As expected, Tim McGraw has filed a counter suit against Curb Records in response to the breach of contract suit the label filed May 13 relating to McGraw's "Emotional Traffic" album ( Billboard.biz, May 16). McGraw's counter breach suit seeks advance payment and recording-fund reimbursement, unspecified damages, and a jury trial.
The suit also asks that "Traffic" be deemed McGraw's last album due the label and for McGraw to be "free to begin recording for himself or any other party as of July 23, 2011."
Curb alleged in the May 13 complaint that McGraw's "Traffic" tracks were recorded too early prior to its delivery "in a transparent tactic to attempt to fulfill his contractual recording commitment to Curb prematurely in breach of the recording agreement."
Curb's position in the suit is that McGraw's recordings should be "topical and new" and that the artist had agreed that each new album be recorded "no earlier than 12 months and no later than 18 months" following the delivery of the previous album. The suit alleges McGraw began recording "Emotional Traffic" tracks "in 2008 or before," prior to the allowable period under contract, according to Curb.
In the expansive response filed May 23 in Davidson County Chancery Court in Nashville, McGraw says the material for "Traffic" was recorded and mastered in early 2009-2010 and Curb is holding the album "hostage from country music fans for the purpose of compelling Tim McGraw to serve perpetually under a contract that he has already fully and faithfully completed." The suit adds that Curb's "repeated serial releases of what it characterizes as greatest hits albums is obviously a naked attempt to create a perpetual recording contract, forcing Tim McGraw into a repressive environment of indefinite duration."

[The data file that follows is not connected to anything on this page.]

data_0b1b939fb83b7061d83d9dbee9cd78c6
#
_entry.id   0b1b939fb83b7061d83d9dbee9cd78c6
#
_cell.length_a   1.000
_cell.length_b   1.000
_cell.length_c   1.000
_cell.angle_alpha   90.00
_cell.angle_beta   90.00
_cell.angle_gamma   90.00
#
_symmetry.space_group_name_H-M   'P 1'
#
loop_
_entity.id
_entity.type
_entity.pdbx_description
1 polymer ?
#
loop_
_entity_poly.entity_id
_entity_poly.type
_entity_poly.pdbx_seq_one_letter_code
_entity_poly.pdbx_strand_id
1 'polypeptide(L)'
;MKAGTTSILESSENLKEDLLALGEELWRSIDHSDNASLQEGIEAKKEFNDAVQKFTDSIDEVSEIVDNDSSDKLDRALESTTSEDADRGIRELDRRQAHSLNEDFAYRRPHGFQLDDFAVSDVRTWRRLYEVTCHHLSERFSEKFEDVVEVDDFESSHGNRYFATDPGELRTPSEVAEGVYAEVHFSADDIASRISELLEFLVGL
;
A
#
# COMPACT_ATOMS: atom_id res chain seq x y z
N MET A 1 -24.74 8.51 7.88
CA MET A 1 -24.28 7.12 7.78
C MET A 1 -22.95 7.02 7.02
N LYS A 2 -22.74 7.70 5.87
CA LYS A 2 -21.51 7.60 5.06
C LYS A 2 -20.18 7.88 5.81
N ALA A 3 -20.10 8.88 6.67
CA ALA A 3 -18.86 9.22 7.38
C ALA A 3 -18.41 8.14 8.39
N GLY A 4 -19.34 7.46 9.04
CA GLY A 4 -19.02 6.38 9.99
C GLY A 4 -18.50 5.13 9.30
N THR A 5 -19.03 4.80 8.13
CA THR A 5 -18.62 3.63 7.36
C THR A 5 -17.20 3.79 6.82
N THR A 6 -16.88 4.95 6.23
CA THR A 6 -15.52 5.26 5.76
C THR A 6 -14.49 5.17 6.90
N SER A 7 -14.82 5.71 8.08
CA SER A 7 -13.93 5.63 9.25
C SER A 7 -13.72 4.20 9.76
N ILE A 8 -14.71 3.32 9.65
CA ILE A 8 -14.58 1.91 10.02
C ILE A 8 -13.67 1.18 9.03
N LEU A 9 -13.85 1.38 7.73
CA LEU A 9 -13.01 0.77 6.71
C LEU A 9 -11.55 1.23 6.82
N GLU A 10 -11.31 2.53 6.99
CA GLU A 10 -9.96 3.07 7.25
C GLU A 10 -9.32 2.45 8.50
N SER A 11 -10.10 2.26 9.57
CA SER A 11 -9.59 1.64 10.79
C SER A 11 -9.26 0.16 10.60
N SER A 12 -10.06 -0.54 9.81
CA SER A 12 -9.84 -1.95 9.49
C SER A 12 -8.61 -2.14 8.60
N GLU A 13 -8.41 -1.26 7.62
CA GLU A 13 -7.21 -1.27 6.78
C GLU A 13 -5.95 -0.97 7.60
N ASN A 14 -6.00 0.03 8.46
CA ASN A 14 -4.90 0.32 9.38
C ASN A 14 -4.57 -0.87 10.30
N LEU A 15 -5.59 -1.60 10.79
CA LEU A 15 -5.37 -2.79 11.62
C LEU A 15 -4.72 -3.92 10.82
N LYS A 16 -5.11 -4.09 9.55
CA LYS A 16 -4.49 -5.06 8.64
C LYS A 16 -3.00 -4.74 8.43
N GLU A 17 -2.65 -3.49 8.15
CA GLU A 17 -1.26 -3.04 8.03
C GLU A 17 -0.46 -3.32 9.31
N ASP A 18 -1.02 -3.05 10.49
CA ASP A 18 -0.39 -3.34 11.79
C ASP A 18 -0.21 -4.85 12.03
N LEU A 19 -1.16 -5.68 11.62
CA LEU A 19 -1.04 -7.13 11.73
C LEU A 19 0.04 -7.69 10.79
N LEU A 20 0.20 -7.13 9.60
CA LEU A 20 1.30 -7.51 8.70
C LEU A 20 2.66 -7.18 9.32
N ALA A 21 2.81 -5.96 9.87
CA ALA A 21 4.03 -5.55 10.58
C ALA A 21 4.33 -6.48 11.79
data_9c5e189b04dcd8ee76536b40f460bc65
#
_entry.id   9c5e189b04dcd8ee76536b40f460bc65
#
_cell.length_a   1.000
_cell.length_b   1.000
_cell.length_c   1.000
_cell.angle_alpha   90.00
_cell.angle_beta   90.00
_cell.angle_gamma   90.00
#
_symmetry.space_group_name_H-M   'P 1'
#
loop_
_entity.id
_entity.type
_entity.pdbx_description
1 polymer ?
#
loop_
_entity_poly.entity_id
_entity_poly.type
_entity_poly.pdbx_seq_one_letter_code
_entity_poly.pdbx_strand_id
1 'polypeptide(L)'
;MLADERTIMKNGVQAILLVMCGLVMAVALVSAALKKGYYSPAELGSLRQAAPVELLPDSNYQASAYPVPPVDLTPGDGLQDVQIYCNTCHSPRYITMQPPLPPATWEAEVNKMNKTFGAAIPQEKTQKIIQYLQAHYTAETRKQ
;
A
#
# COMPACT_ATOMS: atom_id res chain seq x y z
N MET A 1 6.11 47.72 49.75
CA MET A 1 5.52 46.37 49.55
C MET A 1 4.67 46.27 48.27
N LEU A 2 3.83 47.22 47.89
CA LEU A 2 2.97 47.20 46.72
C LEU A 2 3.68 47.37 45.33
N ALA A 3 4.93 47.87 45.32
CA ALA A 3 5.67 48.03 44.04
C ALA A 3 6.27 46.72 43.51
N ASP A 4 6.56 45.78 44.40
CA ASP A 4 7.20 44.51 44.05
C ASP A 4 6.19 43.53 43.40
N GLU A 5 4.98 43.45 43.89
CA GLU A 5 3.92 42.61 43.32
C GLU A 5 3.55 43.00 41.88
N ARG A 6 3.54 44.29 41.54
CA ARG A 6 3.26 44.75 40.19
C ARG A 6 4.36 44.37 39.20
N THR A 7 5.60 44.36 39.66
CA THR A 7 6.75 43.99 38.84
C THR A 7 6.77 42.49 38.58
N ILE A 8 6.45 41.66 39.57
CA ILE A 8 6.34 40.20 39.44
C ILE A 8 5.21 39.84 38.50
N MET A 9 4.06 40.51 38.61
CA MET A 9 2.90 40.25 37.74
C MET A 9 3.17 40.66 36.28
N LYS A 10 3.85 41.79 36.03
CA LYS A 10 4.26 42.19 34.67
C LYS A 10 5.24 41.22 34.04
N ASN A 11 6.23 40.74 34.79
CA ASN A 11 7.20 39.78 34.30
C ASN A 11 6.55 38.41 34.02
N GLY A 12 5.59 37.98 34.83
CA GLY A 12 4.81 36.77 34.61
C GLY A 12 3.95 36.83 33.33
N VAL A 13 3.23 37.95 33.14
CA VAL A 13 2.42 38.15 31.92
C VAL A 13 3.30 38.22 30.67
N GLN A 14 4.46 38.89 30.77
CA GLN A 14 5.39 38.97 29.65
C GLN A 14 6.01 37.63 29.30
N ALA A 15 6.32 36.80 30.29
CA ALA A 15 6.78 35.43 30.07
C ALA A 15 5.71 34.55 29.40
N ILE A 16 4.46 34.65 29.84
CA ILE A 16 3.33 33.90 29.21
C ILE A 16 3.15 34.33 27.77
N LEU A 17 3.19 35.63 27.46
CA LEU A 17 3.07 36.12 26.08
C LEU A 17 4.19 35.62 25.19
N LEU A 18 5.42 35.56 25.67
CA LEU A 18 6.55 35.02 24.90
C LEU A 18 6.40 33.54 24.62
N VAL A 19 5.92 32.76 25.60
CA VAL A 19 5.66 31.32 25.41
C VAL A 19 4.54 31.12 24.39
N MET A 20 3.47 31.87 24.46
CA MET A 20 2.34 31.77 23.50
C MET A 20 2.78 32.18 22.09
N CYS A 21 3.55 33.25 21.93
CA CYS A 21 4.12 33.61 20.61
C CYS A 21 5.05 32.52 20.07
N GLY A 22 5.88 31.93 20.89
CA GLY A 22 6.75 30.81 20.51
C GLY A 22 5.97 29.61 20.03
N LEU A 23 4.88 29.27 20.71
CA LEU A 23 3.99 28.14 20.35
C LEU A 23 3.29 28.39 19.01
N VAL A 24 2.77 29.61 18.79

Curb attorney Jay Bowen tells Billboard.biz via e-mail that the label's 20-year relationship with McGraw has comprised three contracts, pointing out that McGraw has re-signed with the label twice. Bowen adds that, "In his long filing, McGraw never denies that he did not comply with the contract that specifies the period in which he must record for the album to count as the '5th option period album.' That's the point of Curb's position."
Between 2006 and 2010, Curb put out six compilations or variations on hits packages, the latest being "Number One Hits" last November. Curb has released a total of seven McGraw compilations.
Bowen maintains that there have been three "greatest hits" albums, plus the "Number Ones" album issued on McGraw from the label. "All other 'compilations' are packages put together for retail that combine some or or all of these releases," Bowen says.
Amid numerous charges of "bad faith," McGraw's response says that since 1997 Curb has never rejected any of the 108-plus master recordings he has delivered, and that Curb's release of compilations extends the allowable delivery period to 24 months.
The counter-suit also breaks down in great detail why the artist believes "Traffic" to be his final album due the label under contract. Among the allegations are that Curb "enticed agents for Mr. McGraw to present the unfinished rough mixes [of "Traffic"] under false pretenses....to avoid paying [McGraw] the advance" for delivering the album.
In addition to the breach of contract charges, the counter-suit charges intentional interference with business relationships, including with "various entities regarding his "Emotional Traffic" tour" and "created a void" of McGraw's music at radio.
McGraw is represented by attorney Rusty Jones of the Nashville firm Harris, Martin & Jones, who made good on his comment to Billboard last week that "We are going to respond vigorously and promptly" to Curb's suit.